All the Crémant at La Pinte is riddled by hand in pupitres
One of several favourites here is the Melon à Queue Rouge (2016), a local Chardonnay variant with red stalks. The domaine has a small plot of around 1.5 hectares, one of the largest of the small number of producers who grow this rarity. The wines are usually more yellow than you’d expect from Jura Chardonnay, and this wine has a bouquet which is almost sweet (a MàQR characteristic), with flavours of yellow plum. The palate is totally dry. I recommend trying this if you can get to the domaine’s shop in Arbois (just opposite Jean-Paul Jeunet).
Savagnin 2014 shows just how well this variety can age. This was mellow, and more buttery than one might expect, yet also light and fresh. Savagnin 2011 saw extended barrel age, being bottled in December 2017. An elegant wine with a lovely bouquet showing an ethereal, whispy, smoky, quality. A top quality, totally balanced, wine from a fine Savagnin vintage in Arbois.
Next, a new wine, Sav ‘Or 2017. This is Savagnin with twelve days on skins in concrete with stems removed. It is finished by ageing in stainless steel. It’s their nod to Georgia…orange peel, herbs, good salinity and a bit of texture, plus 14% alcohol (but you’d never guess). The finish is a lovely bitter citrus/orange peel. This is a superb wine, I like it a lot. I think it will age very well, although I’m told it has been available “by the glass” at Barcelona’s famous Bar Brutal recently. It will keep a week once opened, and will offer up a different profile every day.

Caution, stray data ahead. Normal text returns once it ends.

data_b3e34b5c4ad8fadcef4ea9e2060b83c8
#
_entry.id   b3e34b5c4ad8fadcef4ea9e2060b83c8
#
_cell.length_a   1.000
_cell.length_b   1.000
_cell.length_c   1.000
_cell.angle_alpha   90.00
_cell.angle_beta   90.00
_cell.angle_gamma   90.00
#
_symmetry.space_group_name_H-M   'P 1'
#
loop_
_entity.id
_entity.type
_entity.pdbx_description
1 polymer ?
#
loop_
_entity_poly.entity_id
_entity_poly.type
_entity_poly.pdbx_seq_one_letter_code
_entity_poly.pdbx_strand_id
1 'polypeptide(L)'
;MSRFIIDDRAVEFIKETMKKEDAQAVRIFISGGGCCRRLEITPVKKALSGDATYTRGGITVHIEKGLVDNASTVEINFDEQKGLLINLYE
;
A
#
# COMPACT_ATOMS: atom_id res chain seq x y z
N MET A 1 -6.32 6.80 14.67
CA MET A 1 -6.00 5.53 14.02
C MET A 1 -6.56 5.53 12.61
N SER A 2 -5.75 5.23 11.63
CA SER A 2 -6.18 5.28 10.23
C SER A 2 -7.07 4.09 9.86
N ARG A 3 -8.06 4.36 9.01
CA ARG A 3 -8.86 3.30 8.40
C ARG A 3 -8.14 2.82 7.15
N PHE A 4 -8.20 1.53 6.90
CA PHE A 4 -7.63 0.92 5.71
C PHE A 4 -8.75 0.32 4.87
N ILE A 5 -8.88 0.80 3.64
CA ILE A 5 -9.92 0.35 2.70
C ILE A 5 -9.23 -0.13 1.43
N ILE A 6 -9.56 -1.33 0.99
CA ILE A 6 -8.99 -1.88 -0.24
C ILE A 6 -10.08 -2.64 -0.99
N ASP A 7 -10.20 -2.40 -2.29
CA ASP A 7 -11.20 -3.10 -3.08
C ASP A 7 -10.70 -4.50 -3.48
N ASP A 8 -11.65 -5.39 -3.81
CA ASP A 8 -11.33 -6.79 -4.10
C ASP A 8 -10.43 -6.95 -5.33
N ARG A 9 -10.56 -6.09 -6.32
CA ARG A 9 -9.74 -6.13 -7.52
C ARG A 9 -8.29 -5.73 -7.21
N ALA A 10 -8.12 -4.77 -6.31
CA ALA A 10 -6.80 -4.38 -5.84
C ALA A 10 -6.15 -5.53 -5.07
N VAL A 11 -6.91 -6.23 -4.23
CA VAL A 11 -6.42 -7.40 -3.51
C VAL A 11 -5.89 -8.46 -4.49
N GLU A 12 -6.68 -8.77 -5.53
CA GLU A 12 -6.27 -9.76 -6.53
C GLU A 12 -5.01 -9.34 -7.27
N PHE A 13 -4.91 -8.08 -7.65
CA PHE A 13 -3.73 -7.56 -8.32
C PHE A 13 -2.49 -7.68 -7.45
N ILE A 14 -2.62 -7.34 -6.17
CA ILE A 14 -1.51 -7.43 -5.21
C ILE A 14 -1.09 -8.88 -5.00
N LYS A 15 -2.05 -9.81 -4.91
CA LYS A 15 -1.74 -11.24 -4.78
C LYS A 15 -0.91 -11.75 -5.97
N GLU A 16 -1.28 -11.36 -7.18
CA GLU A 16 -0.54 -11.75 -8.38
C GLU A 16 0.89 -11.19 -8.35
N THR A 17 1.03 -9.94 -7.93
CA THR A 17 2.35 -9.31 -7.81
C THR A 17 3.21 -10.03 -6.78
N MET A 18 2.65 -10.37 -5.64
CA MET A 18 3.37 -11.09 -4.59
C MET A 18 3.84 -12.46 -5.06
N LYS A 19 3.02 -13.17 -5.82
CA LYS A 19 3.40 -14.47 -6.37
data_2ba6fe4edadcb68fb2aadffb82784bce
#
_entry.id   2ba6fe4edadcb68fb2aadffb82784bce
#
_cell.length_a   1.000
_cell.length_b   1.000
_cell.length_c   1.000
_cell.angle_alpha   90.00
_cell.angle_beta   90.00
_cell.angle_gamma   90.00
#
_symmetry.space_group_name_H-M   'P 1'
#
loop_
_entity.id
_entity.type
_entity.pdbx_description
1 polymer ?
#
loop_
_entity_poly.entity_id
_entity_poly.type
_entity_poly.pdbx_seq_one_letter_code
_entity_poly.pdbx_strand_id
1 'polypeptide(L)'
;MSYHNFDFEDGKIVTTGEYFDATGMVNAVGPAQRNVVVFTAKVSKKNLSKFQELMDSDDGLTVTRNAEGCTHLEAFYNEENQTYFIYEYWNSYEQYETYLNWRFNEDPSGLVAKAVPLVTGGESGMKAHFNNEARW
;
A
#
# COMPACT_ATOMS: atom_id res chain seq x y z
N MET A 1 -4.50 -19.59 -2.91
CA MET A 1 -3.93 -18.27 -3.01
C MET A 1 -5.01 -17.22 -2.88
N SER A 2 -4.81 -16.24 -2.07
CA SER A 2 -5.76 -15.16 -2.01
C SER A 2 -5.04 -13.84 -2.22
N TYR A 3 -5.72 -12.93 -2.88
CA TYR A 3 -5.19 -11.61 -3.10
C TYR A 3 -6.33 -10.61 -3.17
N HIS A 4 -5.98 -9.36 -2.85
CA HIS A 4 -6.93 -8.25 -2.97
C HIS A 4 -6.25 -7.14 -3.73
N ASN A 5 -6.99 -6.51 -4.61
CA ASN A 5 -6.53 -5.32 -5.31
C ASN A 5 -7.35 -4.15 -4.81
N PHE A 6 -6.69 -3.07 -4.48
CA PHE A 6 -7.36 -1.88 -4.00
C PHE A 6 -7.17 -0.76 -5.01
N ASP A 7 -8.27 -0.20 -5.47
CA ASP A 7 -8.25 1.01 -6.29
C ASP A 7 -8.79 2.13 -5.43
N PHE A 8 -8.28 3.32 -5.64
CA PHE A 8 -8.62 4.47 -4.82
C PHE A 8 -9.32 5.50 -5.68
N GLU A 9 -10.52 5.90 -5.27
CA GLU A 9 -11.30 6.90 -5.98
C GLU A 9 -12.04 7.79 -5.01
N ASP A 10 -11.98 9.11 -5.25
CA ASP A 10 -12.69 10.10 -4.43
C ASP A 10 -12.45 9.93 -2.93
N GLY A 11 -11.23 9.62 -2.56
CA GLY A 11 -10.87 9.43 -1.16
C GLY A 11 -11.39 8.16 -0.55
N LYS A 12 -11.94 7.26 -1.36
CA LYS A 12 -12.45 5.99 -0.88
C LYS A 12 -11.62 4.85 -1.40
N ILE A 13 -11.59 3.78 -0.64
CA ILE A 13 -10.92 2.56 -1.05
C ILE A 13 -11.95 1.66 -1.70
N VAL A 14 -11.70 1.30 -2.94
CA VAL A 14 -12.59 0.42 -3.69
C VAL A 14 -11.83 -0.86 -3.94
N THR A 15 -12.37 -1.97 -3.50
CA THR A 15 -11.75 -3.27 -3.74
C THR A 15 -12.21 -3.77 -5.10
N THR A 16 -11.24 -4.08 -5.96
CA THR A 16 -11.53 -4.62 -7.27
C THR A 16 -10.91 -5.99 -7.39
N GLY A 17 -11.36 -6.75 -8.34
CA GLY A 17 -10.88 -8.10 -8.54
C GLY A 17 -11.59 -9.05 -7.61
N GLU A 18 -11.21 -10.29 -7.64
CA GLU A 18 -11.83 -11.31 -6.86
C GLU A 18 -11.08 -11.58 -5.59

One of the cheaper wines in the range is Cuvée d’Automne. It’s another recommendation to try. In 2017 the blend is 85% Savagnin with 15% Chardonnay, although 2017 is not the vintage. This is a multi-vintage wine. The Savagnin comes from both 2009 (wine destined for Vin Jaune originally, so under flor) plus topped-up Savagnin from 2010, whilst the Chardonnay is topped-up 2015. Auto-suggestive as it may be, it does have an autumnal glow to it. A fascinating wine.
We finished up with Vin Jaune 2009, which had also been opened up a day in advance for us. Aged in a cool cellar (rather than a warm loft), this is youthful and restrained, yet already mellowing a touch. It has that characteristic turmeric sniff, which probably dominates the nutty profile you might expect. This is very good.
An aside on VJ vintages – There has been a string of good ones. 2008 less so for many, though good for some (the Château-Chalon at La Pinte is very good in this vintage, they own a small plot down there, just a few rows). 2009 made very good wines, 2010 even better (some spectacular), but in very small quantities, and 2011 also very good (and more of it).